Battle of Eckmühl summary
The Battle of Eckmühl (also known as "Eggmühl") fought on 21 April – 22 April 1809, was the turning point of the 1809 Campaign, also known as the War of the Fifth Coalition.
- The leading elements of the Austrian attack ran into Montbrun's determined cavalry, who managed to reduce the impetus of the charge thanks to hilly and wooded terrain. Austrian General Rosenberg displayed serious concern when he realized that Davout's troops were not moving to account for the ongoing battle, and rightly assumed that more French troops were on the way.
- Napoleon had set the French army into motion around 2 a.m. on the 22nd and had his men march 18 miles north in just a few short hours, meaning reinforcements for Davout would be arriving shortly.
- The vanguard of the assault were the German troops under General Vandamme, these soldiers stormed the bridge at Eckmühl and even captured the town's chateau after ferocious Austrian resistance.
- Davout launched his men against the Austrian center at the village of Unterlaichling and the woods to the north.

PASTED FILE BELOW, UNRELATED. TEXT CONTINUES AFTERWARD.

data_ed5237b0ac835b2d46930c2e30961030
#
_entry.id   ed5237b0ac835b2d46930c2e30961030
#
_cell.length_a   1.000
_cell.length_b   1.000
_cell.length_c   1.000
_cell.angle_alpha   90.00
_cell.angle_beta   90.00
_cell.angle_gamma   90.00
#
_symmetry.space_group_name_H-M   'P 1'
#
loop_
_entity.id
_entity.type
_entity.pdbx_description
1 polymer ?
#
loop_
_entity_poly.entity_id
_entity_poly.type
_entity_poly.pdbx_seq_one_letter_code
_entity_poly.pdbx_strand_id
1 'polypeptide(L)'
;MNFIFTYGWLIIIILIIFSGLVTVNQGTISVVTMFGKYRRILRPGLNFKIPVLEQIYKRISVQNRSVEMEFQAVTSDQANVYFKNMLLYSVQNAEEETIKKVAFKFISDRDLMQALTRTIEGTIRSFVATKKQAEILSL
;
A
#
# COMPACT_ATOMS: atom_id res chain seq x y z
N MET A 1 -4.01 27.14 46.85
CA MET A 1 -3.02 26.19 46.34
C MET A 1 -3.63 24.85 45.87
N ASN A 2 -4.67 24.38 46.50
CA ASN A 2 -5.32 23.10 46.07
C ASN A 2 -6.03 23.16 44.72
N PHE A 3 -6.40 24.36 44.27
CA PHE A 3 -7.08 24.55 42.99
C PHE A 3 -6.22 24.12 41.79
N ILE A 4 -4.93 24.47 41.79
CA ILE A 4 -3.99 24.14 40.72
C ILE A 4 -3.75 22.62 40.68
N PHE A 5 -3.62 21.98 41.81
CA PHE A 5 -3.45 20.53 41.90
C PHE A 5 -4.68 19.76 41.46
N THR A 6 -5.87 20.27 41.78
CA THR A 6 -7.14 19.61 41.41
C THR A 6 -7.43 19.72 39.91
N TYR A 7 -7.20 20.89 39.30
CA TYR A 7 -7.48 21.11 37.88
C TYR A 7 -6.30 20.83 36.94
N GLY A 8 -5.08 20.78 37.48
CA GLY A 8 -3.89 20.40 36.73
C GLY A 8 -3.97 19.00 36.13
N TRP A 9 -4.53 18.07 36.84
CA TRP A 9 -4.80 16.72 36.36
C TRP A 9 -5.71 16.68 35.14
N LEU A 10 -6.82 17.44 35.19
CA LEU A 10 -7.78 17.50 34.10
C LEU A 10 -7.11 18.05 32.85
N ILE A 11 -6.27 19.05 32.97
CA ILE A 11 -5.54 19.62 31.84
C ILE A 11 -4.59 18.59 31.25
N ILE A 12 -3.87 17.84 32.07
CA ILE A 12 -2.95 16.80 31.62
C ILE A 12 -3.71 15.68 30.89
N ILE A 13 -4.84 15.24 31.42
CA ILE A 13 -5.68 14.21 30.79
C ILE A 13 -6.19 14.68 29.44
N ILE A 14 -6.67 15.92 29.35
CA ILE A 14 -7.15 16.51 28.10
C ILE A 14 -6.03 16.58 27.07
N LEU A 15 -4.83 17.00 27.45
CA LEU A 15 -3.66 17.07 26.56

- The famous 10th Legere Regiment became involved in vicious fighting around the woods, but eventually was strengthened by Bavarians under Deroy and managed to capture the positions
- North of Unterlaichling, Davout's troops under Louis Friant and St. Hilaire steadily pushed back the defenders of Oberlaichling and the surrounding woods, overran a redoubt held by Hungarian grenadiers, and prompted Archduke Charles of Austria to order a general retreat.
- The struggle now devolved into a series of major cavalry clashes as the Austrians attempted to extricate their army without losing too many prisoners.
- he first phase of the retreat ended, but it was not over yet. The Austrians had found a chokepoint in the road and were instructed to stem the French tide.
- Three French cuirassier divisions supported by additional German light cavalry attacked and a swirling melee developed.
- The Austrians fought heroically but were heavily outnumbered and had to retreat. During this part of the conflict, more French cavalry struck in their flank and the remaining Austrian horse fled north.